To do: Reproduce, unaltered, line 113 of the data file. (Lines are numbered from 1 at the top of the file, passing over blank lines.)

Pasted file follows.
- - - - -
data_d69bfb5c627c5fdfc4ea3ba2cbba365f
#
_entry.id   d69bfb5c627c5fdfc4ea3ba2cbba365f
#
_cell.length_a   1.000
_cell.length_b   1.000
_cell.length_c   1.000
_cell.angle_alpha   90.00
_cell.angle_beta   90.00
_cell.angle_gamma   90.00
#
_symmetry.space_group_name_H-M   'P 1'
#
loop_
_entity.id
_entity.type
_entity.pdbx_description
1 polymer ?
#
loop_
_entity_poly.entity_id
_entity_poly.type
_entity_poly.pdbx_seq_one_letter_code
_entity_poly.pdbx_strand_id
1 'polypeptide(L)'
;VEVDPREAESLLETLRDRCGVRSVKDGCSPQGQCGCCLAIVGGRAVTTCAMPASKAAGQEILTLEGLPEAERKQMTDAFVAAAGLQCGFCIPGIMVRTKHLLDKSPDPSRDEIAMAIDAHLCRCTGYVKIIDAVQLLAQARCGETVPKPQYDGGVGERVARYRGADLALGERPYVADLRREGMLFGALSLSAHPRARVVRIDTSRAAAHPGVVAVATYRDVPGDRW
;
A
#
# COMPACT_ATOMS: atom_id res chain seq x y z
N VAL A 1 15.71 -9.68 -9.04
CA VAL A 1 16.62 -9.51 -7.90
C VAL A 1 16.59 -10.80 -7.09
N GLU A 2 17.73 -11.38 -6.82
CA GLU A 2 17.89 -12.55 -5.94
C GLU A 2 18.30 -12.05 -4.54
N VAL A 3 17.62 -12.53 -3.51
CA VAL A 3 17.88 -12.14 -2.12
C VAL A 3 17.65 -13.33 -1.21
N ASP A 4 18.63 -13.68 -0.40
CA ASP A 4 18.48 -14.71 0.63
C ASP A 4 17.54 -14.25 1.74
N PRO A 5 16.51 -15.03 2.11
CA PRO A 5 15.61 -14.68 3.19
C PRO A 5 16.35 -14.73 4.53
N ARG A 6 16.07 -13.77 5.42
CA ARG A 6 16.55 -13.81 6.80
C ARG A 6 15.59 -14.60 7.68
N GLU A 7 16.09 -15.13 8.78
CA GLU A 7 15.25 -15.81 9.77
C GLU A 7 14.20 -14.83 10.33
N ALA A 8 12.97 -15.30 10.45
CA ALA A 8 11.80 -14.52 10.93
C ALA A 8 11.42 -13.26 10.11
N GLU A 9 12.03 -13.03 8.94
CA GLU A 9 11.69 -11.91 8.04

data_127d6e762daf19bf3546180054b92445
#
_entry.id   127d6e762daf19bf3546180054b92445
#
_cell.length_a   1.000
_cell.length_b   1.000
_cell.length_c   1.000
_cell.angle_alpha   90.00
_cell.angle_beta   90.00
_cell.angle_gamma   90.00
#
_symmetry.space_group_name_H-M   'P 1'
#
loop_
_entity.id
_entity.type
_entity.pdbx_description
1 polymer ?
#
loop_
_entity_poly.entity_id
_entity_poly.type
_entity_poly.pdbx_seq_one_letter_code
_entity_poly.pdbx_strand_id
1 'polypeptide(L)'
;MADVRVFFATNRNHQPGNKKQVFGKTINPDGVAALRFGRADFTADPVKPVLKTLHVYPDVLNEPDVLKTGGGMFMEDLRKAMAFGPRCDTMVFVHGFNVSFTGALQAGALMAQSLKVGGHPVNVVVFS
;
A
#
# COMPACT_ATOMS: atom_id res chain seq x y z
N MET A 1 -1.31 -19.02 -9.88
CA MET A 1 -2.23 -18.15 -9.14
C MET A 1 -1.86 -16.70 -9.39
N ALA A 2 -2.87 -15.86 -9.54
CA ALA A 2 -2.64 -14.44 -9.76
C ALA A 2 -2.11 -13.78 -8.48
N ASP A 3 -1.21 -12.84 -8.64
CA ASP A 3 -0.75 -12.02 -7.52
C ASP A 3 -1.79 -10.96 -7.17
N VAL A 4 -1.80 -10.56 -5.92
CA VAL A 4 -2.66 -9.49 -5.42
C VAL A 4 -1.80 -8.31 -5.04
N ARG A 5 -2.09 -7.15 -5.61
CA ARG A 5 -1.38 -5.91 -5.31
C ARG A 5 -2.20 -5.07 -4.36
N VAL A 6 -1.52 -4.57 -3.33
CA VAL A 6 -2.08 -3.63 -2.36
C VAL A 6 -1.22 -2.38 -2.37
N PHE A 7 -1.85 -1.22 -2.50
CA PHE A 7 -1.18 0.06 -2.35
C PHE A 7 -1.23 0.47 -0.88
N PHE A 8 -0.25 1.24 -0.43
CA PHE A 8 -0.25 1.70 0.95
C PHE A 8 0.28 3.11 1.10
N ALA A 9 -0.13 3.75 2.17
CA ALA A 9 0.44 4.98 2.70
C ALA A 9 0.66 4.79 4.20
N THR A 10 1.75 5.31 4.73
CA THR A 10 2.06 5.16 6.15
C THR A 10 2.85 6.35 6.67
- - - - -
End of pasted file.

C ALA A 9 0.66 4.79 4.20